Welcome to Readers Write to Know! I asked you, my readers, what questions they would ask their favorite authors if given the chance. This week, I am so honored to introduce to you Justina Prima. Justina is an Army brat (like me!), a Marine mom, and a grandma of three, who has written an absolutely fascinating book called The Pawnbroker’s Ring. I have totally fallen in love with the premise of the book. In the interview, you’ll see Justina mention her sister, to whom she dedicated the book. Justina’s sister, Anna, was her greatest support. I hope you enjoy reading this interview as much as I enjoyed giving it.
Tell us a little bit about yourself.
Let’s see, where would I start? Three siblings and I’m the third, one brother being the oldest. Pretty well traveled and that’s primarily because my father was in the military and then I joined when I was 18. I have two wonderful children, a son and a daughter, and she gave me three grandchildren. These two offspring give me good reason to be proud of them. My son was in the Marines and over in Iraq, and my daughter is a fantastic high school teacher and was one of the ten nominated for Best Teacher of the Year in Illinois two years ago. Now they have lives of their own and my husband and I live in Denver. I wish I had more time to write, but the free moments I squeeze in have to be filled with helping to care for my brother who has Alzheimer’s and working weekends as an Admissions Hospice RN. I do still have moments to write and am working on my second.
Tell us about your current release.
Though I have written two other books, The Pawnbroker’s Ring was the first to be accepted and is receiving excellent reviews. Zachariah lives for God and the opportunities to serve Him by secretly helping others. Zachariah prays most earnestly for the people of Salem. He acts differently, looks differently, and he’s found the ring. Loving God above all, the money he receives from pawning it will support anonymous aid to others. He is also in the employment of Adela Seward and more than aware of the upper-class prejudice for this successful single mother. Mrs. Blackburn, who believes it’s her duty to purge those not deserving of high society, has made Adela her cause and will oust her at all cost. Discouraged and angry, Adela falls into the dregs of those who scorn her. Further, she shuns the attentions of the pawn-broker, Eldon Canfield, who could provide respectability with marriage. As he watches the ring touch many lives, Zachariah has been keeping a secret: someone has stolen the ring…and he knows who it is.
With all those characters in your head screaming to get out how do you write fast enough to get it all down?
I take notes. And not ones on stickies, because they get lost. If I have a thought or an idea, I scribble the basic idea or conversation on a long sheet of notepaper and keep that paper with me. Pretty soon I see that each new idea could easily fall into a planned or already written chapter. Now that I use Scrivener (how did I ever write without it?!) I transfer it as soon as possible.
What’s the first major news headline that you can remember and what do you remember? (ie. Moon Walk, Watergate, Pope being shot)
Definitely the day Kennedy was assassinated. I was in eighth grade and overwhelmed with the sudden knowledge that there are terrible things that happen in this world. My father had always told me that you can only deal with things you can change, concentrate on things you can change. Perhaps writing Christian Fiction, take one or two human failings, and then guide the character to a positive change with God’s help. This could be a way to help just one reader overcome that failing and draw closer to Him.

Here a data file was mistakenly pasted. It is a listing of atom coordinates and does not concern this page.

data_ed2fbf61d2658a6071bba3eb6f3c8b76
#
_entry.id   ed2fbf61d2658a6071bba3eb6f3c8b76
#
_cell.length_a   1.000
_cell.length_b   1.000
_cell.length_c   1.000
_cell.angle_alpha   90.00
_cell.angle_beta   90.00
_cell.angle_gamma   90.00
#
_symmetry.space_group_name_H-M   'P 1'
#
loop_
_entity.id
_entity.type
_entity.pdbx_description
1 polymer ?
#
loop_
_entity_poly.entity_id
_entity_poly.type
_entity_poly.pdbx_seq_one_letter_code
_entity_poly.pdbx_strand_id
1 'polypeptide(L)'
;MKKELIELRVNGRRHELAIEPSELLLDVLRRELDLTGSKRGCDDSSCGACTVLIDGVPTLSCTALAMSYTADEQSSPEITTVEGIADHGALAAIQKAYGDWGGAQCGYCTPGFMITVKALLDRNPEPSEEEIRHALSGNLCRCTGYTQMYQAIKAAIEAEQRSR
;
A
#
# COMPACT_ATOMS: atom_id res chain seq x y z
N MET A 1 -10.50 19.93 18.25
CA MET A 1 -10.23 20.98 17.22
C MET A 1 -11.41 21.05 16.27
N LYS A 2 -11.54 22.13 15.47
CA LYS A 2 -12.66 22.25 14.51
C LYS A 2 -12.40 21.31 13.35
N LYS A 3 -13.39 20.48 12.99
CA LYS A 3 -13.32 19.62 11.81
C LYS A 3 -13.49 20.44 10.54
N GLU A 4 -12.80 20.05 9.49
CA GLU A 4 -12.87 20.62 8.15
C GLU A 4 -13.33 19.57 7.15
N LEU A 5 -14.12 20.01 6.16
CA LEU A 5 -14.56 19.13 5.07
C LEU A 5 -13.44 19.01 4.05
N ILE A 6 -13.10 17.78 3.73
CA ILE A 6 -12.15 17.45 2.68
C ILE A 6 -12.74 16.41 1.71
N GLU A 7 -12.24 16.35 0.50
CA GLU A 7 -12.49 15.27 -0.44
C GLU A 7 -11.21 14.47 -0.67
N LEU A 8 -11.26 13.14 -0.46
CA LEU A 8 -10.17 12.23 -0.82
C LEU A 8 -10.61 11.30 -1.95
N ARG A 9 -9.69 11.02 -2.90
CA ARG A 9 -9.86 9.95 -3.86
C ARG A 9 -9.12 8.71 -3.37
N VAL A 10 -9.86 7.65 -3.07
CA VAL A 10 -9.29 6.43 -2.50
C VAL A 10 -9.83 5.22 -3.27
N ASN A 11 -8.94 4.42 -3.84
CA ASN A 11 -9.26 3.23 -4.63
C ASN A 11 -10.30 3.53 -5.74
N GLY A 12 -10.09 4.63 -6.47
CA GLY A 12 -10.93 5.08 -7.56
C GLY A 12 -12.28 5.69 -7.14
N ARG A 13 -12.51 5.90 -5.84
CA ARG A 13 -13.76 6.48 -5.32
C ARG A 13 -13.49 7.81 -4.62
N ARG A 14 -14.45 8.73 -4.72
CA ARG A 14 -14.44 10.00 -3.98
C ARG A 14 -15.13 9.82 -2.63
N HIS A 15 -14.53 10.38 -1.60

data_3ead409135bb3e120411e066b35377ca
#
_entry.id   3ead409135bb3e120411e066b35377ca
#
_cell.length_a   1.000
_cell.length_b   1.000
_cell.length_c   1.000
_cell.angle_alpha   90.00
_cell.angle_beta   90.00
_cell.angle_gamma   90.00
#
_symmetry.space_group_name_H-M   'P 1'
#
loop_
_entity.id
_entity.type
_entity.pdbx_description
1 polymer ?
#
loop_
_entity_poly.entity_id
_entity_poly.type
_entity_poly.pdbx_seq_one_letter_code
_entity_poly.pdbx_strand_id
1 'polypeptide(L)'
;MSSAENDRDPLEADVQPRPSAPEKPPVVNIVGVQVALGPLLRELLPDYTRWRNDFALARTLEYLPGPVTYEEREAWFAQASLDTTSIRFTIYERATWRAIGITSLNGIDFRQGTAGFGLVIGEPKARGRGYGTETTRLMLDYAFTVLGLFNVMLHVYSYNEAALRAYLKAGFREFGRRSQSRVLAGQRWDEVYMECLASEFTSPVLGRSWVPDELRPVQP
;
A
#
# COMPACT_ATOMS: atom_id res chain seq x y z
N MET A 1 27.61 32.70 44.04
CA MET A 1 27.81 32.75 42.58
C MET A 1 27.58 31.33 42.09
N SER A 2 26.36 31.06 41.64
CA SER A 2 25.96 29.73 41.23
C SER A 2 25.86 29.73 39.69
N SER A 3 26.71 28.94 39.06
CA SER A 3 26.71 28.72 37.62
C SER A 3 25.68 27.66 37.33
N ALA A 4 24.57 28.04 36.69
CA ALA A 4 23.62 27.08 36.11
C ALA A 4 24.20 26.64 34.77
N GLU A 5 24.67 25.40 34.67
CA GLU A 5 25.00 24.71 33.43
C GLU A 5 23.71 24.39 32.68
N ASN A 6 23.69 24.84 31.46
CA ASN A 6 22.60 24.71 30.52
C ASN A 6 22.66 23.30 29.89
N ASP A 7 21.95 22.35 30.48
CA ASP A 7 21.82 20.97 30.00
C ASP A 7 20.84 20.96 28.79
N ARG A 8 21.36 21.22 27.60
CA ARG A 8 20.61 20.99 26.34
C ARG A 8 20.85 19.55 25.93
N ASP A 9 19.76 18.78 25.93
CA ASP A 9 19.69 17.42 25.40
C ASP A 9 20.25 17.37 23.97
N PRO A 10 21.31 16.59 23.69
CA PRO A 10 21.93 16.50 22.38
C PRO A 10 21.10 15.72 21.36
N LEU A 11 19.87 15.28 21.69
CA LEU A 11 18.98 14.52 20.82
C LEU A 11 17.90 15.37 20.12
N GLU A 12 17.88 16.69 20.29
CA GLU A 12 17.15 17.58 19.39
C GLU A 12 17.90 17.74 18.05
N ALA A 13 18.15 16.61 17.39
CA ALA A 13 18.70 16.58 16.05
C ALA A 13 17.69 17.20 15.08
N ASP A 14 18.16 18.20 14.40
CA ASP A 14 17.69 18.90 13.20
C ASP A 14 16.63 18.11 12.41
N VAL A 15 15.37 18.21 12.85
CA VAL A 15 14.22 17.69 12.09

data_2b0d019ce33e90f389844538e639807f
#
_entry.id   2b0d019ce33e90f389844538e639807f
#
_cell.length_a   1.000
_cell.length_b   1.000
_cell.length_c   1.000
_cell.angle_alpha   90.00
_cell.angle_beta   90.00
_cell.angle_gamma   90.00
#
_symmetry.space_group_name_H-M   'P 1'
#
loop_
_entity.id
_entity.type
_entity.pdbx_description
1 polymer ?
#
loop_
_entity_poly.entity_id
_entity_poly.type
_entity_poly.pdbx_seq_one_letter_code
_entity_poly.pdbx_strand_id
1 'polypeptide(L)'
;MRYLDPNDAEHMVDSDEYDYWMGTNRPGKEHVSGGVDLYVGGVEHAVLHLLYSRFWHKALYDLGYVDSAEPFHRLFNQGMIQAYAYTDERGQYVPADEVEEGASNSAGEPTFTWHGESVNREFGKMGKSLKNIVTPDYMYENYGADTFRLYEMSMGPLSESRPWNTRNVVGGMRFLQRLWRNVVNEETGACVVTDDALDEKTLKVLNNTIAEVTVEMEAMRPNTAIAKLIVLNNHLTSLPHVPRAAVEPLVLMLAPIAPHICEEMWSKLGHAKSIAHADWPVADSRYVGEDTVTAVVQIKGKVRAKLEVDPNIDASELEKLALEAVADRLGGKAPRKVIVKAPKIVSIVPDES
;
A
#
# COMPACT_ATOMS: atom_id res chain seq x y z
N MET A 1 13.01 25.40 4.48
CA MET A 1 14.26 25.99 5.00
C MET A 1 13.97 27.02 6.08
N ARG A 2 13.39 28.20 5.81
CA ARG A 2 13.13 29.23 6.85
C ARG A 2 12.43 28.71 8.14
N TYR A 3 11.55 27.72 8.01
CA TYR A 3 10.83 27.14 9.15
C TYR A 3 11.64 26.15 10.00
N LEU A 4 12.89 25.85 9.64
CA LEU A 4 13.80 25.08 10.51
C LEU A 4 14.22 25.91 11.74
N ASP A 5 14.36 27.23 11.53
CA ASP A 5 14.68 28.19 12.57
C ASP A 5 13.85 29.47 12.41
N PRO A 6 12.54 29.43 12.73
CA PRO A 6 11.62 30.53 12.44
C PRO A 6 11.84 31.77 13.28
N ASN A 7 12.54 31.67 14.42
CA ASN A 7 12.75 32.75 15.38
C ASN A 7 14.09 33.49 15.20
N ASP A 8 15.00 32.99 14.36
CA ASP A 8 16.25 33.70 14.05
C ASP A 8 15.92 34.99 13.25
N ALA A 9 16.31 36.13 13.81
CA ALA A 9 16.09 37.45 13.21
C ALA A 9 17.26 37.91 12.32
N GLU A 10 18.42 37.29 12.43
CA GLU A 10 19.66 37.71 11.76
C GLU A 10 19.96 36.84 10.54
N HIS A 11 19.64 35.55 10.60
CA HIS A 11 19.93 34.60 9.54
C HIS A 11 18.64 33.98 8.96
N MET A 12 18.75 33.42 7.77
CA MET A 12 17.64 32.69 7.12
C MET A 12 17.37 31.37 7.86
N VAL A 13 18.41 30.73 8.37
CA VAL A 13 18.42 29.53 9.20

Do you have your plotline and character development already laid out before you begin writing a book–yes, or do they develop as you write?
Yes, I do and surprisingly, the character changes my mind. I could be typing away and then all of a sudden sit back and say, “Why did I just type that?” Then I think it through and find that the character wanted it that way!
What advice do you have for aspiring writers?
Never give up. Force yourself to write, even when you don’t feel like it, even if it’s just a line. You’ll find yourself writing more than just one!
Who were some of your favorite authors as a child? (Book series, maybe?)
It was Carolyn Keene who is responsible for planting the seed of writing. Nancy Drew was my number one best way to spend an afternoon, even on a perfect Saturday, curling up on the couch with a glass of cherry Kool-Aid, my brother playing classical music, and turning the pages of a new mystery for Nancy and me to solve. I’d end the day, and the book, licking my red-stained lips and treasure the hours of Nancy and Mozart.
What do you do when you hit a roadblock and have NO idea what to write? What is your personal, most effective way to get past writer’s block?
I turn on music and clean house, not really thinking about the book at all. Suddenly something pops up. If it doesn’t after the house is clean, it does between 2 and 3 in the morning !
I assume when you start a book, you pretty much have the plot laid out. Do you ever change your mind later on in the book, and go in a different direction?
It happened with The Pawnbroker’s Ring. I can’t reveal it completely here and give it away, but there is one very big occurrence in the book that changed totally. I had it planned one way and it just wouldn’t come onto the paper. It absolutely refused to go there. My sister and I spoke at great length about it. She believed I should keep it as originally planned and ‘why in the world would you want to do that?’ when I told her how it was trying to force its way into the story. After a week of discussion, she did agree with the reasoning. I only wish she could have lived to see it published and read the discussions about the section in question. Perhaps she already knows…
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